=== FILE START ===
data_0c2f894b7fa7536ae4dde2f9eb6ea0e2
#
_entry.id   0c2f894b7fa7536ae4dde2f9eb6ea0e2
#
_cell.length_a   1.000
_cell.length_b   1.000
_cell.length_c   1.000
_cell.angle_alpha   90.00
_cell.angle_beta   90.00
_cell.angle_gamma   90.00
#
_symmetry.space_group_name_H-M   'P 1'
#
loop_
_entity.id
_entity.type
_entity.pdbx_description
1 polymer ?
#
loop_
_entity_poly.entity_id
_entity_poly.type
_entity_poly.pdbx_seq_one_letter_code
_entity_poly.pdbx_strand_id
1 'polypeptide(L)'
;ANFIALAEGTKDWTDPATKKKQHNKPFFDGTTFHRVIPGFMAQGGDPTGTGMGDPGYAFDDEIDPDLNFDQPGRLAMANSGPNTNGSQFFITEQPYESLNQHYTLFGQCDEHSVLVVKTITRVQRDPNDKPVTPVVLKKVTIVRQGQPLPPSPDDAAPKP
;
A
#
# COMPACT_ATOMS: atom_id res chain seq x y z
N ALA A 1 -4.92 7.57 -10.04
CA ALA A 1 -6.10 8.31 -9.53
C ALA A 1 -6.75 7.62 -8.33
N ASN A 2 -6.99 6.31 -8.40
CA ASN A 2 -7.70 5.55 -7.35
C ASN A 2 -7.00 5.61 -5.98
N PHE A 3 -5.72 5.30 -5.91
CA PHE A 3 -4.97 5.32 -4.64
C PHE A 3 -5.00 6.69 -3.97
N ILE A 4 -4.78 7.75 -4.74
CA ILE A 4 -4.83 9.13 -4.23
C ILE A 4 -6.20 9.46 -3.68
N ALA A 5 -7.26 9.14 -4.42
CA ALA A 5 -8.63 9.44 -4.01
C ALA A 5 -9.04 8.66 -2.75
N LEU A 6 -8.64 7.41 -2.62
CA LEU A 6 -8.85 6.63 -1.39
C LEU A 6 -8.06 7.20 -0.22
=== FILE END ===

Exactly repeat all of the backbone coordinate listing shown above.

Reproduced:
data_0c2f894b7fa7536ae4dde2f9eb6ea0e2
#
_entry.id   0c2f894b7fa7536ae4dde2f9eb6ea0e2
#
_cell.length_a   1.000
_cell.length_b   1.000
_cell.length_c   1.000
_cell.angle_alpha   90.00
_cell.angle_beta   90.00
_cell.angle_gamma   90.00
#
_symmetry.space_group_name_H-M   'P 1'
#
loop_
_entity.id
_entity.type
_entity.pdbx_description
1 polymer ?
#
loop_
_entity_poly.entity_id
_entity_poly.type
_entity_poly.pdbx_seq_one_letter_code
_entity_poly.pdbx_strand_id
1 'polypeptide(L)'
;ANFIALAEGTKDWTDPATKKKQHNKPFFDGTTFHRVIPGFMAQGGDPTGTGMGDPGYAFDDEIDPDLNFDQPGRLAMANSGPNTNGSQFFITEQPYESLNQHYTLFGQCDEHSVLVVKTITRVQRDPNDKPVTPVVLKKVTIVRQGQPLPPSPDDAAPKP
;
A
#
# COMPACT_ATOMS: atom_id res chain seq x y z
N ALA A 1 -4.92 7.57 -10.04
CA ALA A 1 -6.10 8.31 -9.53
C ALA A 1 -6.75 7.62 -8.33
N ASN A 2 -6.99 6.31 -8.40
CA ASN A 2 -7.70 5.55 -7.35
C ASN A 2 -7.00 5.61 -5.98
N PHE A 3 -5.72 5.30 -5.91
CA PHE A 3 -4.97 5.32 -4.64
C PHE A 3 -5.00 6.69 -3.97
N ILE A 4 -4.78 7.75 -4.74
CA ILE A 4 -4.83 9.13 -4.23
C ILE A 4 -6.20 9.46 -3.68
N ALA A 5 -7.26 9.14 -4.42
CA ALA A 5 -8.63 9.44 -4.01
C ALA A 5 -9.04 8.66 -2.75
N LEU A 6 -8.64 7.41 -2.62
CA LEU A 6 -8.85 6.63 -1.39
C LEU A 6 -8.06 7.20 -0.22